Placing oneself in the position of a police officer, or commander of a police department, how would you assess the credibility of an anonymous source that provided information on a suspected drug dealer? Information provided included the following:  There have been numerous suspected drug transactions occuring at a residence located at 3568 Apple Street. The resident of that house is described as a white male, approximately 22 years old, and is known in the neighborhood as "Speedy". The anonymous source has provided a list of 47 license plate numbers along, with the dates and times of each arrival at the residence. The list indicates that all of the visits occurred within the past seven days, and the length of stay for each visitor varied from five minutes to over four hours.    

Expert Answers

An illustration of the letter 'A' in a speech bubbles

A police officer, especially an experienced narcotics officer, would seize upon the level of specific information provided by the anonymous source as the basis to open an investigation on the suspect described by the informant.  The hypothetical situation described is too detailed and too vast to ignore.  Informants frequently wish to remain anonymous to protect themselves against violent retaliation by the individual or individuals about whom he or she is reporting, and the level of details provided is sufficient that his or her identity need not be known.  It would also be considered by the police that the anonymous source is a competitor of the suspected drug dealer about whom he or she is contacting law enforcement, and is hoping that the police department will eliminate a rival for business in a particular neighborhood or community.  In short, the credibility of a source that provided the amount of specific information suggested in the question would be considered very high, and his or her information would almost certainly precipitate an investigation.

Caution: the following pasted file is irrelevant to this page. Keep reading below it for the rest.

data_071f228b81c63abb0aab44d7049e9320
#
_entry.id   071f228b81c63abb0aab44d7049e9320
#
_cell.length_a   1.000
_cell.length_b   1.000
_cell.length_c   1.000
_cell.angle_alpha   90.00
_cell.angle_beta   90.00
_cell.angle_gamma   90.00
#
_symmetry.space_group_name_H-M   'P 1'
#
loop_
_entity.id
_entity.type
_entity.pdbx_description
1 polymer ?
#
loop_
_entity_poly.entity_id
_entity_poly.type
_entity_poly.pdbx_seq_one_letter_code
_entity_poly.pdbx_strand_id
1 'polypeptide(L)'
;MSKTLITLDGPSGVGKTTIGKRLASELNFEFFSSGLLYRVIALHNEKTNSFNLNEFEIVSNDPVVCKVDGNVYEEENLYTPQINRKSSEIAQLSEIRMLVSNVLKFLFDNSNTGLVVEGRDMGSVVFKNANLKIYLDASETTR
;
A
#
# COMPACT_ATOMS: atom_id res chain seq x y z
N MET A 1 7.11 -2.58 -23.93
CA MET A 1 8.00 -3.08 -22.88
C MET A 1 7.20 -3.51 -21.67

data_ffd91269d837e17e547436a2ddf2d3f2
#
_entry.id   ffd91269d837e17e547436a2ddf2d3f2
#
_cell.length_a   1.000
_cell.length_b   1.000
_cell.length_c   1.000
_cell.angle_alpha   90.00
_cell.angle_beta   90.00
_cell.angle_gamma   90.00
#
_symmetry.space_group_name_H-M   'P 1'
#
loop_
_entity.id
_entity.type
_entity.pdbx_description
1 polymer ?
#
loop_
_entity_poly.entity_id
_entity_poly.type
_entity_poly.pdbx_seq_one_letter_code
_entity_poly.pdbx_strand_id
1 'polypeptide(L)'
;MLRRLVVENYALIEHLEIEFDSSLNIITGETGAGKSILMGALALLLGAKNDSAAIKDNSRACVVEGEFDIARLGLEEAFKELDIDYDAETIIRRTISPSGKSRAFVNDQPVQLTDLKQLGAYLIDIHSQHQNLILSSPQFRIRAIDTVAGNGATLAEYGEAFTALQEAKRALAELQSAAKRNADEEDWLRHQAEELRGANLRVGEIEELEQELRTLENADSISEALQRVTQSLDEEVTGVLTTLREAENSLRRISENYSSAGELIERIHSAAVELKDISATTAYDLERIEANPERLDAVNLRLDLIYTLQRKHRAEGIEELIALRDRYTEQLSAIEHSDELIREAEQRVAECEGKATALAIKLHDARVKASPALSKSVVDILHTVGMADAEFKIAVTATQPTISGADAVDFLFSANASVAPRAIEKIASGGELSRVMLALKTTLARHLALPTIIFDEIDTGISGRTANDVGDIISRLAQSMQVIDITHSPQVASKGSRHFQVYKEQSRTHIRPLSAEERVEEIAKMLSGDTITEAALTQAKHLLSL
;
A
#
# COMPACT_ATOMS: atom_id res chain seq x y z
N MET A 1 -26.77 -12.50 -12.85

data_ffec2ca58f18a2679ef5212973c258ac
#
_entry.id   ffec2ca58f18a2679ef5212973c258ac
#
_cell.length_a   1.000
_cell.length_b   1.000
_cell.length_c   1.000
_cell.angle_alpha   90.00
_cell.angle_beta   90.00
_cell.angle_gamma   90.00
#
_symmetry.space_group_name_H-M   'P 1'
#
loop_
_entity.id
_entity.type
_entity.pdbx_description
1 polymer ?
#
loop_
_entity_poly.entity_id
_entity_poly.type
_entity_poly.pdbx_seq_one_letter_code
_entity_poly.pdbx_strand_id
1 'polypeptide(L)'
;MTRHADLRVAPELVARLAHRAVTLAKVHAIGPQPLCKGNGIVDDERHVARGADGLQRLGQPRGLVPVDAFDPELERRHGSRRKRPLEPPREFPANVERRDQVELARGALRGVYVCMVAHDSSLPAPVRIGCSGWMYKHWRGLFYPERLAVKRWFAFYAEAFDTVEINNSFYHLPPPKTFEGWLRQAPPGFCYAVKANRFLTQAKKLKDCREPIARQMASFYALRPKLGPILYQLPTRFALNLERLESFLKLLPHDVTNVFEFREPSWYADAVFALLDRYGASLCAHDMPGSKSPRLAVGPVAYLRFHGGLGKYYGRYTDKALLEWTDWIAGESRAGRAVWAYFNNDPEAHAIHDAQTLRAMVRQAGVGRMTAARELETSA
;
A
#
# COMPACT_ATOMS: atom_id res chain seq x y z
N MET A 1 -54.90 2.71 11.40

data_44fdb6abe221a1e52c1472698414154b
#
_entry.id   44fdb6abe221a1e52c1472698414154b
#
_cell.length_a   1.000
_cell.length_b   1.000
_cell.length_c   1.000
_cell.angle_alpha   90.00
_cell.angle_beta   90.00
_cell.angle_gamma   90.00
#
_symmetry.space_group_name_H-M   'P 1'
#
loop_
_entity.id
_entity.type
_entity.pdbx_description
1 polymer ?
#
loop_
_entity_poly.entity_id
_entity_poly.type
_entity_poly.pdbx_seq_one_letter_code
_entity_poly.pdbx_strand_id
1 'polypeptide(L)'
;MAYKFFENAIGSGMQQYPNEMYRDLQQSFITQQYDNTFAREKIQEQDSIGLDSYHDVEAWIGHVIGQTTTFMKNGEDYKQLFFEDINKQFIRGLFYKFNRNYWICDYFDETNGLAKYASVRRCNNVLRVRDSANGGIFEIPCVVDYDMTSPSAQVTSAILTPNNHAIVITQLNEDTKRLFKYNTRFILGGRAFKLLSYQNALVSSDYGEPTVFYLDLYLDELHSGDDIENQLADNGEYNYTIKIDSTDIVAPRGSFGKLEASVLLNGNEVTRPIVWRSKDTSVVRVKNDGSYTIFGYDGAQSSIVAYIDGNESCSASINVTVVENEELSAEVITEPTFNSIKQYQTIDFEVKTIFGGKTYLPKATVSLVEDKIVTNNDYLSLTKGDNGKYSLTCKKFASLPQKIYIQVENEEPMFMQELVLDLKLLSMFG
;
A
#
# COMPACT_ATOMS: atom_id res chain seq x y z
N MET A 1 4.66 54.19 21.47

Approved by eNotes Editorial Team

We’ll help your grades soar

Start your 48-hour free trial and unlock all the summaries, Q&A, and analyses you need to get better grades now.

  • 30,000+ book summaries
  • 20% study tools discount
  • Ad-free content
  • PDF downloads
  • 300,000+ answers
  • 5-star customer support
Start your 48-Hour Free Trial